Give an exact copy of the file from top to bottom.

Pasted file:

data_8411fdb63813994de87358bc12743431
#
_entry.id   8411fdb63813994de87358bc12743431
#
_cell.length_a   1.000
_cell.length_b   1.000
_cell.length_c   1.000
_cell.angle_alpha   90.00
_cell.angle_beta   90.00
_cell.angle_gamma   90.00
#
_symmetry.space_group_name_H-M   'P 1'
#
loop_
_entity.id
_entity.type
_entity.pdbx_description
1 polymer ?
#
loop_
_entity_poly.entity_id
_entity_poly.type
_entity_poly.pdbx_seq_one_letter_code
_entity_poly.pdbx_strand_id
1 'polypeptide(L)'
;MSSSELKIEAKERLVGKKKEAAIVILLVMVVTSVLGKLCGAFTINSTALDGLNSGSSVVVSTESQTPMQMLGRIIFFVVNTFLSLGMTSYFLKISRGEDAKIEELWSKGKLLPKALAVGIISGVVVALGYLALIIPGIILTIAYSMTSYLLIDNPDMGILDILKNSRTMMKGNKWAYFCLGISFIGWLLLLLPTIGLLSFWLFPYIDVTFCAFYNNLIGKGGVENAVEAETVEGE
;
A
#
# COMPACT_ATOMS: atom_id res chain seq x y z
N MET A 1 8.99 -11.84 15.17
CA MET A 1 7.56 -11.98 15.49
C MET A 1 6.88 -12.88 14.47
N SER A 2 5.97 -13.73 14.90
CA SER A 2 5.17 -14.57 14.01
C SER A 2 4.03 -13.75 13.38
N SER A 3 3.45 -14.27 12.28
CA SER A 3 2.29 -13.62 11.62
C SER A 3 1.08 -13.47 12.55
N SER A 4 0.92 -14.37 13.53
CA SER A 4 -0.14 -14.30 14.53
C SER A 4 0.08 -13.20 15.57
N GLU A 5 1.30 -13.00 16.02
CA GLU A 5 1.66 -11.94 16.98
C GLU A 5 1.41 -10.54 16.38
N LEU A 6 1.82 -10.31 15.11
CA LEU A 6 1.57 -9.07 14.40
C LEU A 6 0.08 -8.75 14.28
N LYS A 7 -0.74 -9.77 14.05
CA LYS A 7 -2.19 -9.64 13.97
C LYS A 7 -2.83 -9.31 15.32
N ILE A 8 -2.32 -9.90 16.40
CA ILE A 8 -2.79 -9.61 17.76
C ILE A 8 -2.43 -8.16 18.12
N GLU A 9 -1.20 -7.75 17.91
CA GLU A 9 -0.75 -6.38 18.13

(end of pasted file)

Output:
data_8411fdb63813994de87358bc12743431
#
_entry.id   8411fdb63813994de87358bc12743431
#
_cell.length_a   1.000
_cell.length_b   1.000
_cell.length_c   1.000
_cell.angle_alpha   90.00
_cell.angle_beta   90.00
_cell.angle_gamma   90.00
#
_symmetry.space_group_name_H-M   'P 1'
#
loop_
_entity.id
_entity.type
_entity.pdbx_description
1 polymer ?
#
loop_
_entity_poly.entity_id
_entity_poly.type
_entity_poly.pdbx_seq_one_letter_code
_entity_poly.pdbx_strand_id
1 'polypeptide(L)'
;MSSSELKIEAKERLVGKKKEAAIVILLVMVVTSVLGKLCGAFTINSTALDGLNSGSSVVVSTESQTPMQMLGRIIFFVVNTFLSLGMTSYFLKISRGEDAKIEELWSKGKLLPKALAVGIISGVVVALGYLALIIPGIILTIAYSMTSYLLIDNPDMGILDILKNSRTMMKGNKWAYFCLGISFIGWLLLLLPTIGLLSFWLFPYIDVTFCAFYNNLIGKGGVENAVEAETVEGE
;
A
#
# COMPACT_ATOMS: atom_id res chain seq x y z
N MET A 1 8.99 -11.84 15.17
CA MET A 1 7.56 -11.98 15.49
C MET A 1 6.88 -12.88 14.47
N SER A 2 5.97 -13.73 14.90
CA SER A 2 5.17 -14.57 14.01
C SER A 2 4.03 -13.75 13.38
N SER A 3 3.45 -14.27 12.28
CA SER A 3 2.29 -13.62 11.62
C SER A 3 1.08 -13.47 12.55
N SER A 4 0.92 -14.37 13.53
CA SER A 4 -0.14 -14.30 14.53
C SER A 4 0.08 -13.20 15.57
N GLU A 5 1.30 -13.00 16.02
CA GLU A 5 1.66 -11.94 16.98
C GLU A 5 1.41 -10.54 16.38
N LEU A 6 1.82 -10.31 15.11
CA LEU A 6 1.57 -9.07 14.40
C LEU A 6 0.08 -8.75 14.28
N LYS A 7 -0.74 -9.77 14.05
CA LYS A 7 -2.19 -9.64 13.97
C LYS A 7 -2.83 -9.31 15.32
N ILE A 8 -2.32 -9.90 16.40
CA ILE A 8 -2.79 -9.61 17.76
C ILE A 8 -2.43 -8.16 18.12
N GLU A 9 -1.20 -7.75 17.91
CA GLU A 9 -0.75 -6.38 18.13